Wednesday, September 16, 2015

Voting with Your Feet

While I was out this past Friday afternoon grocery shopping with my spouse, one of the candidates for City Council stopped by because when you’re running for office in Norwich, and elsewhere I assume, that’s what you do, you knock on people’s doors and more often than not have to explain to them who you are, what office you are seeking (and why) and when the election is. Sometimes the order is different, rarely is the outcome. 

The candidate was even kind enough to leave me a note on his handout to tell me he was sorry he’d missed me. Skippy, my Imp of the Perverse wondered how sorry he might have felt had he actually met me instead.

I’m sure there will be lots more knocking on doors and pieces of (hopefully recyclable) paper with talking points about what we can all agree on are shared issues of concern (I have my doubts on that point already just based on the one handout I have) but there’s a lot of time between now and November for candidate panels and voter forums (what would be wrong with a dodgeball tournament whose proceeds went to a charity? Let’s face it in small-town politics, you better learn to dodge or duck on some of the hotter topics) to help us all gather and nurture good ideas and people of promise who have them.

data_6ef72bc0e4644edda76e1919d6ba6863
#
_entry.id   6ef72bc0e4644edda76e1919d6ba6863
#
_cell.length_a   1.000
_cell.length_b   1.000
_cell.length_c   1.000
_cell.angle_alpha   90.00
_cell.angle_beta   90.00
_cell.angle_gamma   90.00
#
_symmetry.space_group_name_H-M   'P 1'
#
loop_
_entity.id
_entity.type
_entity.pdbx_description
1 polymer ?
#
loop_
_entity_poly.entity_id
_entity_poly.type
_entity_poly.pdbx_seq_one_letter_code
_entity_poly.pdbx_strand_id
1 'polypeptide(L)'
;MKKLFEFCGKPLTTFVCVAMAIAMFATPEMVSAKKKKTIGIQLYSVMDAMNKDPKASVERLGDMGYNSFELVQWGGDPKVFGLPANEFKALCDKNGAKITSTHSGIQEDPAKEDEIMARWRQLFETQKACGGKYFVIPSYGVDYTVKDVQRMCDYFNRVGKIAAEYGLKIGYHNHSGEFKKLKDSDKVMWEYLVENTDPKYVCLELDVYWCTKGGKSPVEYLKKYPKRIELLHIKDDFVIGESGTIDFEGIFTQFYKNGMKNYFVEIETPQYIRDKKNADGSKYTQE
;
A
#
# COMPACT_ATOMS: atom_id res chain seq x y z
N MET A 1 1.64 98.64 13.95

I don't think we can have enough good ideas and ways to implement them. I add that latter part because that seems to be where we get stuck and stumble. I've offered very often in this space the point that while hope is a wonderful virtue to have, hope is NOT a plan. I’m listening to everyone seeking office with both my heart and my head-I want passion, but I insist on ability.

What you might wish to do, if I may make a suggestion, is comparison shop (sounds so tawdry and I apologize but still....) and read every newspaper articles you can put your hands to (the Otis Library has great archives of local newspapers in case your puppy has ruined your collection), check out candidate websites, and make it a point to seek out the debates and voter forums between now and November.

You cannot ever make an overly informed choice. It is just NOT possible.
Instead, you can sift through the words and thoughts and look for the ideas that you feel are most worthwhile and the plans for implementing them and then form conclusions on who it is that can get us, as a city, to where you've concluded we need to be heading. This time we have choices and divergent voices to better reflect both the city we are as well as the city we wish to become. 

If you always do what you've always done, you'll always get what you've always gotten. Just how many more abandoned mills, surrounded by pot-hole filled streets through blighted neighborhoods do you think we need? Yeah, me too.
-bill kenny

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